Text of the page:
Please use this identifier to cite or link to this item:
Title: Development of multiple-PCR and next-generation sequencing techniques to establish a breast cancer gene panel and its clinical applications
Other Titles: การพัฒนาเทคนิคมัลติเพิลพีซีอาร์ร่วมกับเนกเจนเนอเรชันซีเควนซิงเพื่อสร้างรายชื่อยีนมะเร็งเต้านมและการประยุกต์ใช้ทางคลินิก
Authors: Jingliang Cheng
Authors: Songyot Anuchapreeda
Jingliang Cheng
Issue Date: Jul-2023
Publisher: Chiang Mai : Graduate School, Chiang Mai University
Abstract: Breast cancer is a malignant tumor caused by a variety of gene mutations. Early diagnosis and treatment are likely to be the most effective means of reducing human cancer mortality. Molybdenum targets and breast color ultrasound are commonly used in clinical screening for breast cancer. However, it is sometimes difficult to identify the tumor only depending on imaging examination. In clinical practice, invasive puncture pathology or surgical pathology should be used to identify the tumor. At the same time, it should be noted that a large number of unpalpable breast malignancies are missed clinically, which delays the diagnosis and treatment of breast cancer and leads to a poor prognosis. Precision medicine is a very effective method based on scientific cognition of individual differences from genome variation, environment, and lifestyle, then through precise gene diagnosis to achieve individualized therapy, and early prevention. Advances in DNA sequencing techniques, such as next-generation sequencing (NGS) which have been applied to identify breast cancer susceptibility genes. High-throughput sequencing technology, also known as second-generation sequencing technology and NGS technology, greatly improves sequencing efficiency. Its application and derived various relevant technology are mature, such as microarray comparative genomic hybridization, and target gene sequence, which can achieve large pieces of samples at the same time sequencing. The clinical application uses all kinds of gene detection methods, and usually use the detection of whole-exon sequencing (WES). However, the WES cost is very high, and cannot be widely applied in patients with demand, gene diagnosis technology remains to be further improved. It is necessary to develop a low-cost, and effective gene panel which is suitable for early prevention, early detection, and early diagnosis. In this study, first, the tissues for 52 patients with breast cancer and the blood samples from 18 normal donors were collected, and then gDNA was extracted. Additionally, the variants in the AKT1 (12%), ERBB2 (10%), ESR1 (8%), TWIST1 (8%), and PIK3R1 (4%) gene were found in less than 15% in all patients. The number of pathogenic variants was 68 (68/358) through the Polyphen2 and the Sorting Intolerant from Tolerant (SIFT) analysis, which likely damage protein functions. In conclusion, a suitable, low-cost, high-risk gene panel has been successfully established for early detection/diagnosis. It will help for early detection/diagnosis, earlier prevention, and early treatment for people with breast cancer, especially those from developing or undeveloped countries. The new variants found in our cohort not only expand the knowledge and information for clinical application gene diagnosis in breast cancer patients but also provide genetic counseling related to breast cancer patients and family pedigree.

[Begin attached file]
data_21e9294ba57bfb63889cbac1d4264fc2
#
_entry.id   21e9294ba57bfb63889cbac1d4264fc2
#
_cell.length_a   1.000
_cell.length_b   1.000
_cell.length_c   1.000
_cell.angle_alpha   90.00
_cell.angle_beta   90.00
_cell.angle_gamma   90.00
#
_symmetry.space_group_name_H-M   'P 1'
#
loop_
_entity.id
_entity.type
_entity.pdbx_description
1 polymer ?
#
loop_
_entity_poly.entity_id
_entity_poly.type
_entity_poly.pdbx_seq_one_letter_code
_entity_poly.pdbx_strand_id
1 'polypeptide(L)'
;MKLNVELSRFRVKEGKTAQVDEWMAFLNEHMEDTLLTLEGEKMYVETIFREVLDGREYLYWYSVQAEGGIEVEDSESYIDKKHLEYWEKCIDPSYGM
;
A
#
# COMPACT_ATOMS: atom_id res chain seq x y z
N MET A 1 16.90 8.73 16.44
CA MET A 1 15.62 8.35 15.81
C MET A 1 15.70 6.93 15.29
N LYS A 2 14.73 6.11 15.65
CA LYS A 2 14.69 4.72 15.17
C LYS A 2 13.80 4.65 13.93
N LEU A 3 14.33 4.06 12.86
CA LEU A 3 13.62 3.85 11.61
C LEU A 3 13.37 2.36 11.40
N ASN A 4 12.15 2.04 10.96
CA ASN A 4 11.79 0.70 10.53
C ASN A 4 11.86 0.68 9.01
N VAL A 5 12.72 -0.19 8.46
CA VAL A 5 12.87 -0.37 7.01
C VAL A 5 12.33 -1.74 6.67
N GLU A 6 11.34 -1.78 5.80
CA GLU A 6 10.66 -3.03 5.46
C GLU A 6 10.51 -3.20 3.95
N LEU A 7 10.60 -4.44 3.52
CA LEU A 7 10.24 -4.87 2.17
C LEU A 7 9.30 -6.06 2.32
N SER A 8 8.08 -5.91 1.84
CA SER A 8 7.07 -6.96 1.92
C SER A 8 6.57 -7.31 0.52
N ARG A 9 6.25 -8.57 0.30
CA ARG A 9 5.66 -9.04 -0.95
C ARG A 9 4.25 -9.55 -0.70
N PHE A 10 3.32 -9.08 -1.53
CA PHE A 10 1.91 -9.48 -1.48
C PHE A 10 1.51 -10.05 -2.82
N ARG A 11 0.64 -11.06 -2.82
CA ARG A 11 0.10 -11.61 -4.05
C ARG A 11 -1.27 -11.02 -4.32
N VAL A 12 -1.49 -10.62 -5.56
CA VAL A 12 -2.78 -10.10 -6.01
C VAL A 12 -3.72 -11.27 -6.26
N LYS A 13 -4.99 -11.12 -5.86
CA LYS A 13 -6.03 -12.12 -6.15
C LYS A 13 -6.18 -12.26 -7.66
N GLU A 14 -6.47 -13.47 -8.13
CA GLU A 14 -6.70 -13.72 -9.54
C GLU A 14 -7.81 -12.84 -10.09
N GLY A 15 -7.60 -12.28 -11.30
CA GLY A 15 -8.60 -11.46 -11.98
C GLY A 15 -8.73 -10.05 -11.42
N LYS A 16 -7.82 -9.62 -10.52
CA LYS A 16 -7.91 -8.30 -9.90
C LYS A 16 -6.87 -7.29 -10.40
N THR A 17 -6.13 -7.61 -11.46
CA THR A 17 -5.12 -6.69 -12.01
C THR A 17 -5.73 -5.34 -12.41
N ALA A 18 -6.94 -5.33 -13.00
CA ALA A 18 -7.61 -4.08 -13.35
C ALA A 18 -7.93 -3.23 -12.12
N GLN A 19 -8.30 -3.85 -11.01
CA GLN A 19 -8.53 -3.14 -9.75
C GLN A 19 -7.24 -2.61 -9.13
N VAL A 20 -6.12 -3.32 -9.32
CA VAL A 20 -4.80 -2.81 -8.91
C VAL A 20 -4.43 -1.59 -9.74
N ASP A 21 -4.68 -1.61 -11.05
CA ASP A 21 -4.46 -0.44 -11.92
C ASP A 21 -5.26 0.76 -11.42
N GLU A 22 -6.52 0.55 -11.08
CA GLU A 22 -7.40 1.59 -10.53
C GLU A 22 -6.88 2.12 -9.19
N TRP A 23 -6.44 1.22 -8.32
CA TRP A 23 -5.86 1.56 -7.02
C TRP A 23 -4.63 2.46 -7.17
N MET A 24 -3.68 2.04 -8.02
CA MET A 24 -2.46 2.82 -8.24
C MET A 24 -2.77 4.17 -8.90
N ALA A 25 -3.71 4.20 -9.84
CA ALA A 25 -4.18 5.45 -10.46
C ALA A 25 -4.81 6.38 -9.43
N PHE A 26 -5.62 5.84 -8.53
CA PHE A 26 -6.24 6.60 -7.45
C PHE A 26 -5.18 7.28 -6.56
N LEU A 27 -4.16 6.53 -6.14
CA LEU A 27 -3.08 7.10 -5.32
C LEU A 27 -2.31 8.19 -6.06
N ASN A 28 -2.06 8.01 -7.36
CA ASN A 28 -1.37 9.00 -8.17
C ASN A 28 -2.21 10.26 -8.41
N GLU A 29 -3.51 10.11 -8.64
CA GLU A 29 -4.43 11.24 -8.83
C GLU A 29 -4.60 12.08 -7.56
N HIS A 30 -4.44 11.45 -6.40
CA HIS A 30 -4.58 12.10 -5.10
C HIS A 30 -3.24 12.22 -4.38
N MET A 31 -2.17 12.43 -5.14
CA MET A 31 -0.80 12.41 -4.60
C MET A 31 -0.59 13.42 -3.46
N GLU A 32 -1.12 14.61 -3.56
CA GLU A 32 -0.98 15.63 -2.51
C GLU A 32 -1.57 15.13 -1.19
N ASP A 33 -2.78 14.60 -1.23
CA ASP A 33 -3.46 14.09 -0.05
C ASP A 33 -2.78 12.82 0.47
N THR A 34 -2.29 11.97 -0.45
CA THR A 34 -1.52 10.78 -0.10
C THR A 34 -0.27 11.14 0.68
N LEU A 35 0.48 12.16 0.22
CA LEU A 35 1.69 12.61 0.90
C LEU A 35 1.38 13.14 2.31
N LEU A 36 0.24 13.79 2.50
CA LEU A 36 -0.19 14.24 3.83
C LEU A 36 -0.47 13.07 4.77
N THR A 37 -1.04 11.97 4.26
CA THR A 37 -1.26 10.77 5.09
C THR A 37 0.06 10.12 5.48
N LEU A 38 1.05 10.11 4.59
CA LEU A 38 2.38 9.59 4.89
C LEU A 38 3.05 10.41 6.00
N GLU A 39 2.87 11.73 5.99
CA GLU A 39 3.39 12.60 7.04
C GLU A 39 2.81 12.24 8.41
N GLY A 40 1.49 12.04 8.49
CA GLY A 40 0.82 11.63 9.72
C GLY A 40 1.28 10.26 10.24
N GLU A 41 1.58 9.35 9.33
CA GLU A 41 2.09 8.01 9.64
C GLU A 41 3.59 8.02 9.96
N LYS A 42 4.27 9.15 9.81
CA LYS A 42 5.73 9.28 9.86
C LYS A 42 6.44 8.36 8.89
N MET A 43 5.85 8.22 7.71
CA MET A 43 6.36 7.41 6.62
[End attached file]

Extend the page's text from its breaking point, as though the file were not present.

Appears in Collections:AMS: Theses

Files in This Item:
File Description SizeFormat 
621155808-JINGLIANG-CHENG.pdf2 MBAdobe PDFView/Open    Request a copy

Items in CMUIR are protected by copyright, with all rights reserved, unless otherwise indicated.